my favourite things – parkinson’s novels

1. The imaginative, hilarious, and moving memoir of a 43-year old woman coping with both Parkinson’s disease and breast cancer. With irreverent and at times mordant humour, Most of Me chronicles Levy’s early, mysterious symptoms of Parkinson’s (a dragging left foot, a frozen left hand, and a crash into “downward dead dog” position on the yoga mat), and her life dealing with her diverse disease portfolio. Both heartbreaking and hilarious, Most of Me offers a unique glimpse into a creative mind and the restorative power of humour and fantasy (adapted from CBC books). You can check out my previous review HERE! and her wonderful blog HERE!

2. Combining his trademark ironic sensibility and keen sense of the absurd, he recounts his life — from his childhood in a small town in western Canada to his meteoric rise in film and television which made him a worldwide celebrity. Most importantly however, he writes of the last 10 years, during which — with the unswerving support of his wife, family, and friends — he has dealt with his illness. He talks about what Parkinson’s has given him: the chance to appreciate a wonderful life and career, and the opportunity to help search for a cure and spread public awareness of the disease (adapted from Please check out the Michael J Fox Foundation to see how you can get involved!

3. Kondrake writes a deeply personal and bracingly honest account of how he and his wife, Milly, have coped with her diagnosis of Parkinson’s disease. Milly’s passionate enjoyment of life made it very difficult for her, at the age of 47, to accept a doctor’s opinion in 1988 that the tremors she was experiencing were the beginnings of Parkinson’s disease. The Kondrackes finally came to terms with Milly’s condition and began searching for a treatment. Milly underwent several operations and has had various drug therapies, but her condition continues to worsen. She is now dependent on others for physical care and can barely communicate. Kondracke provides a harrowing overview of how organizations for other diseases such as AIDS or breast cancer compete with Parkinson’s advocates for badly needed research dollars (adapted from publishers weekly). You can check out my previous review HERE!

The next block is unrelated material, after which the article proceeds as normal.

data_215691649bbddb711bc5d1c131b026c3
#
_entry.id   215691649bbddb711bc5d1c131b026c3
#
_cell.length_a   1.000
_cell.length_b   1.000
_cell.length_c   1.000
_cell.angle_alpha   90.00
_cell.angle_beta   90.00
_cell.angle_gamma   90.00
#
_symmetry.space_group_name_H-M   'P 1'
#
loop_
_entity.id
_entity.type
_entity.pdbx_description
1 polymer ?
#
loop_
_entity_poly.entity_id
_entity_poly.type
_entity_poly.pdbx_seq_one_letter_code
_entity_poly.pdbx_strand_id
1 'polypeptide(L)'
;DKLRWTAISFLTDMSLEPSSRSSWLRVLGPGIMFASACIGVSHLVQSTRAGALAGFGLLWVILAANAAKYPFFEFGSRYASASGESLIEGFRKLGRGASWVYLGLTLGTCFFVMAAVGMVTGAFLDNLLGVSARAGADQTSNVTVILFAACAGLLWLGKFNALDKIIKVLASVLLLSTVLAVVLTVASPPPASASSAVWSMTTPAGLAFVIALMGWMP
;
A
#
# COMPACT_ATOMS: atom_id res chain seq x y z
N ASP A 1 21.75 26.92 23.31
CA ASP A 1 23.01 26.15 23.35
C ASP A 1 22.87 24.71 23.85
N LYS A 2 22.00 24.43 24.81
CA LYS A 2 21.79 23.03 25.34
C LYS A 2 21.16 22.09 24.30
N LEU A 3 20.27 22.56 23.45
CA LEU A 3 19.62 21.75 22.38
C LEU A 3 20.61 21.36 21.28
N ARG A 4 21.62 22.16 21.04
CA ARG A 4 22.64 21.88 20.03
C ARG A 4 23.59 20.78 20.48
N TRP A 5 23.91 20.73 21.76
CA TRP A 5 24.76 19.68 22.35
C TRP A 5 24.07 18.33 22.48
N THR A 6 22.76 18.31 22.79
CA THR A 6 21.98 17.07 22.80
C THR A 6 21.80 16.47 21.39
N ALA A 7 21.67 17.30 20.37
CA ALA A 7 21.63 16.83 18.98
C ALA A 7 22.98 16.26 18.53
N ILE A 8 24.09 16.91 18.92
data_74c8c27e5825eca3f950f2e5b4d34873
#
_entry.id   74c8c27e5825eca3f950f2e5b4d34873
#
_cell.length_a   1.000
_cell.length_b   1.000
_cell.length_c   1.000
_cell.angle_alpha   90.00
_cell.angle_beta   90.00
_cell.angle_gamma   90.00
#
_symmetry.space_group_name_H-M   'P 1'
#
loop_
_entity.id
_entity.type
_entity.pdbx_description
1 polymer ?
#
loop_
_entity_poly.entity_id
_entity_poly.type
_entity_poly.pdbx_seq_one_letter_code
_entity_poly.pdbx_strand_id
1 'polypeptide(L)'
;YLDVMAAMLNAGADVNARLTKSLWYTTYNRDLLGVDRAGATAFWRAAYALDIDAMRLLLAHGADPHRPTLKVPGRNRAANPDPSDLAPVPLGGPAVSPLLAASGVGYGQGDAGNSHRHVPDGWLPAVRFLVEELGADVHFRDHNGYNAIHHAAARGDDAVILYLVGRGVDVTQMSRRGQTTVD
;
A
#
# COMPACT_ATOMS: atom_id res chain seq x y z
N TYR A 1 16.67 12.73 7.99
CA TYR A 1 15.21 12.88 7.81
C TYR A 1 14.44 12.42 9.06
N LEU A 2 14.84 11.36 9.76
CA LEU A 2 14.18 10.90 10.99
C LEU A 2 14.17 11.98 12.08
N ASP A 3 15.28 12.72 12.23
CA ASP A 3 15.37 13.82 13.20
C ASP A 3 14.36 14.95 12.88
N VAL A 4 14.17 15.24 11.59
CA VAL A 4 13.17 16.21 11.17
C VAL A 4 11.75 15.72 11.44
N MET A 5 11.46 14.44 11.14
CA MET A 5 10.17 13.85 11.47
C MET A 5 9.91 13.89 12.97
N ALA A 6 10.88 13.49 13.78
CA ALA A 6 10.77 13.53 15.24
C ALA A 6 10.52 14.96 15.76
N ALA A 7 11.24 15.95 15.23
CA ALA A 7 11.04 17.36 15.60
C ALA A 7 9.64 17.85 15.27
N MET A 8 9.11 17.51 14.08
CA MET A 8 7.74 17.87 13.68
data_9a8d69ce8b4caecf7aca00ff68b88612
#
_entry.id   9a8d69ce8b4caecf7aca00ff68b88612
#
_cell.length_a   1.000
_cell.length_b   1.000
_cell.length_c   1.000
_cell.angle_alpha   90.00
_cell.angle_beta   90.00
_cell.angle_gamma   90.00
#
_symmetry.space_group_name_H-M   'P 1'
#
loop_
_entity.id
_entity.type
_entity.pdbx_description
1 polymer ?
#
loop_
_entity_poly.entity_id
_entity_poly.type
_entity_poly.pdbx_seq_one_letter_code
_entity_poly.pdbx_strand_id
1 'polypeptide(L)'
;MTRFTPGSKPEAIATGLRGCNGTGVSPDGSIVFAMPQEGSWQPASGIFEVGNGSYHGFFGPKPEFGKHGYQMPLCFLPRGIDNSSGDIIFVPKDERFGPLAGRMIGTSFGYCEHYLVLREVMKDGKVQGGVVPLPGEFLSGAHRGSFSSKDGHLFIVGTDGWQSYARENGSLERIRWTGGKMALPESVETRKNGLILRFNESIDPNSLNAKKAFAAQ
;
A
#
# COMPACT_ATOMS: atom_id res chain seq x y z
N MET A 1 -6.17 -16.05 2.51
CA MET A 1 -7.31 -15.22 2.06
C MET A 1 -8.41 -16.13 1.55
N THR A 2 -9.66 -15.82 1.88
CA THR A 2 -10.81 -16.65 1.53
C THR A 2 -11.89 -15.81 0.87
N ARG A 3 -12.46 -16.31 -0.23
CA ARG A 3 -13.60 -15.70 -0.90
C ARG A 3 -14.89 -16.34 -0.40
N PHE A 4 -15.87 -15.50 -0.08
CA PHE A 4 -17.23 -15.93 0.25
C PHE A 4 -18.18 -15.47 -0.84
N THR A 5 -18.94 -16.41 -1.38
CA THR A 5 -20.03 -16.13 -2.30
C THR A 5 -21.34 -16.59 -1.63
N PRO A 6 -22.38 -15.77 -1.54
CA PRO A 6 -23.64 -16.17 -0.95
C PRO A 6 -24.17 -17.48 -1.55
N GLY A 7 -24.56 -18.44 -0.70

4. Inspired by her father’s (boxer Muhammad Ali) interaction with her children, Rasheda Ali wrote this book to address most commonly asked questions from children who may not understand why their loved ones with Parkinson’s disease behave in certain ways. Written for adults to read to children, the book encourages dialogue through the use of colorful illustrations, situations depicting symptoms, and interactive questions. Medical facts are provided at the end of each page to help readers answer children’s questions with greater ease (adapted from amazon).


keeping my nose in the books!

Awakenings, by Oliver Sacks

The remarkable story of a group of patients who contracted encephalitis lethargica after World War I. The patients were frozen for decades in a trance-like state. The catatonic behavior of the encephalitis patients is similar to that of Parkinson’s patients, so Dr. Sacks (or Sayer in the book, played by Robin Williams in the movie version) investigates the latest advances in Parkinson’s treatments. In 1969, Dr. Sacks/Sayer gave them the then-new drug L-DOPA, which had an astonishing, explosive, “awakening” effect. However, patients who are treated with the drug develop a tolerance for it, and soon his patients return to their former state. Dr. Sacks recounts the moving case histories of his patients, their lives, and the extraordinary transformations which went with their reintroduction to a changed world. I love Robert De Niro’s character Leonard Lowe in the movie version (see the trailer below)!

HAPPY READING! much love

**note: click on number to be taken to where you can purchase these great reads!

review: most of me

so, lately life has been full! i’ve been…

…in ontario presenting at the Canadian Association of Gerontology and celebrating november birthdays in october

…flooded out of our apartment and trying to make a cozy home in a nearby hotel-suite

BUT, most importantly i’ve been reading an AMAZING book…

bio/background: robyn michele levy is a Vancouver CBC broadcast journalist and mom who at the age of 43 was diagnosed with young-onset Parkinson’s (following her dad’s diagnosis!)… not only that…six months later, she found out she had breast cancer.

This memoir is written in very accessible language and makes you feel like she’s telling you her story over a glass of wine… it’s an emotional read, but her dark humour keeps you hooked. For example, she writes a mock press announcement, “for immediate release”: “Robyn Michele Levy has diversified her disease portfolio with the unexpected acquisition of breast cancer. This follows hot on the heels of her recent partnership acquisition of Parkinson’s’ “R” Us, formerly a sole proprietorship owned by her father.

I highly recommend this book to anyone who has someone in their life dealing with either Parkinson’s disease or breast cancer… her perspective is brutally honest and she offers refreshing insight. Coming from someone who spends lots of time with persons with PD, you almost feel like you get an insiders perspective and can almost grasp some of their internal struggles. I’m donating my copy to the kelowna PD support group’s library tonight so I can share her story with those who may benefit from her perspective.

Levy’s memoir has been voted onto the Top 40 list of this year’s CBC Canada Reads! You can cast your vote and help her make it onto the Top 10 List…

so, cozy up in your home with this great book! much love.